This isn’t an accident. It’s the result of a conscious emphasis on employee experience and the benefits outlined above.
When you add up all of these rewards, it’s clear why the employee experience matters so much. If nothing else, it should motivate you to invest more time, energy, and creativity into revamping your approach as well as exploring employee experience software.
Four Ways to Prioritize and Improve Employee Experience Strategy
Every organization has a unique flavor and approach. Likewise, there are certain advantages and limitations your business has to handle that others do not. So you probably can’t adopt a one-size-fits-all approach to improving employee experience, here are some techniques you might consider:
1. Master the Onboarding Process
First impressions go a long way. This includes a new hire’s first impression of your organization.
By mastering the onboarding process and making it a pleasurable experience for new hires, you instantly elevate their perception of your company. This also ensures the new member’s tenure at the company begins with a positive employee experience.
A good onboarding process should be smooth and systematized, but not sterile or impersonal. Spread out onboarding over several days (or even weeks) and make it a priority to get the employee engaged and connected to other workers as quickly as possible.
2. Eliminate “Just Because” Rules
If your company has been around for more than five or 10 years, there’s a good chance you have “just because” rules. These are practices and expectations that don’t really have any justification other than “Just because … that’s how we do it!”
Some examples might be wearing a suit and tie in the office, being forced to punch in and out for your lunch hour, or extensive approval processes for all expenses – even $5 ones. By rethinking these rules and replacing them with more progressive practices, you show employees the company cares about them.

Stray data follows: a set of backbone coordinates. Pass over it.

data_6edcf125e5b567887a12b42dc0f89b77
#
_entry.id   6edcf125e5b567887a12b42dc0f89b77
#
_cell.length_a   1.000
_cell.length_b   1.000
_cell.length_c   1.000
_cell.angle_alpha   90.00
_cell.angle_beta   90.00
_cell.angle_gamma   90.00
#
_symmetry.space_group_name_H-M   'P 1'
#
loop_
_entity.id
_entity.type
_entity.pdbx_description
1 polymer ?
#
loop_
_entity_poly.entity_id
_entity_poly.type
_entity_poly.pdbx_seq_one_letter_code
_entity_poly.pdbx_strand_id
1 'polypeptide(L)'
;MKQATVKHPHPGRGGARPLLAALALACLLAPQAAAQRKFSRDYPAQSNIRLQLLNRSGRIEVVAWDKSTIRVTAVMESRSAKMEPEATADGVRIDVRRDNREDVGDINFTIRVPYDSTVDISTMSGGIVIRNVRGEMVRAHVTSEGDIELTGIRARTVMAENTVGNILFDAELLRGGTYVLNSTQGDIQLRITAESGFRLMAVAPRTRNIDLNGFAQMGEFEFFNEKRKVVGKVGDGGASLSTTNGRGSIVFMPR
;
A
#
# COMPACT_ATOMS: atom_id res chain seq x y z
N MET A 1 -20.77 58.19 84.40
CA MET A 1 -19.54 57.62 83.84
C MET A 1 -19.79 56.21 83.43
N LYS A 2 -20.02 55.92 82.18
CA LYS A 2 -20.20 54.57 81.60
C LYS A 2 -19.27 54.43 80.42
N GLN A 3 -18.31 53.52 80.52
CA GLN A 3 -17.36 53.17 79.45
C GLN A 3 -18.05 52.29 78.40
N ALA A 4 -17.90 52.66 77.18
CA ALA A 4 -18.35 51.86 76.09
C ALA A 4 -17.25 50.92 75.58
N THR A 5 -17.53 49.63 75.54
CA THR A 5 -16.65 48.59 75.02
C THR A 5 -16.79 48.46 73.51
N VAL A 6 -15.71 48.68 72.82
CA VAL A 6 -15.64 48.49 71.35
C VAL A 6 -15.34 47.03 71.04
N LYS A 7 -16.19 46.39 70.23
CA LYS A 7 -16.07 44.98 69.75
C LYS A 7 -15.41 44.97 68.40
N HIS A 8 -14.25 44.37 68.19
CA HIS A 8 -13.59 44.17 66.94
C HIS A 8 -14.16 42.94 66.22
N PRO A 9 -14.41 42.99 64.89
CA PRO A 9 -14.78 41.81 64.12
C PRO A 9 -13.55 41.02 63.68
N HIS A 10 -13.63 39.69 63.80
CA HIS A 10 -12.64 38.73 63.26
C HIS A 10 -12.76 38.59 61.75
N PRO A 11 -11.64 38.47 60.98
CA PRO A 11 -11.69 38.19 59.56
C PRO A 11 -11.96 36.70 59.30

3. Support with Technology
We live in a world where there’s technology and automation for almost everything that goes on inside an organization. You don’t have to use all of it, but it’s a good idea to support your employees with applications, software, and an employee experience platform that address their largest pain points. If you do, you’ll make your employees’ day-to-day job much easier, which leads to greater satisfaction.
4. Show Empathy
We hope you don’t regard empathy as weakness. In today’s marketplace, empathy is the fuel that keeps employees engaged.
Not sure how to show empathy from an organizational standpoint? It starts with you. Be authentic and take the time to ask questions so you can get to know individual employees.
Add a personal touch by doing favors and offering to help employees yourself (not just offloading tasks to your assistant). Carve out time every day to connect with people, but also respect boundaries by not assuming people want you in their business.
Improve Employee Experience Management With Aisera
One of the ways we do this is by offering AI Service Desk software. This purpose-built system is designed to reduce your employees’ workload and free up their time and energy to focus on fulfilling, value-adding activities (rather than repetitive time-consuming tasks). The result is greater employee productivity and higher satisfaction.
Want to learn more about how our intelligent software can help you improve the overall employee experience in your organization? Request a demo today!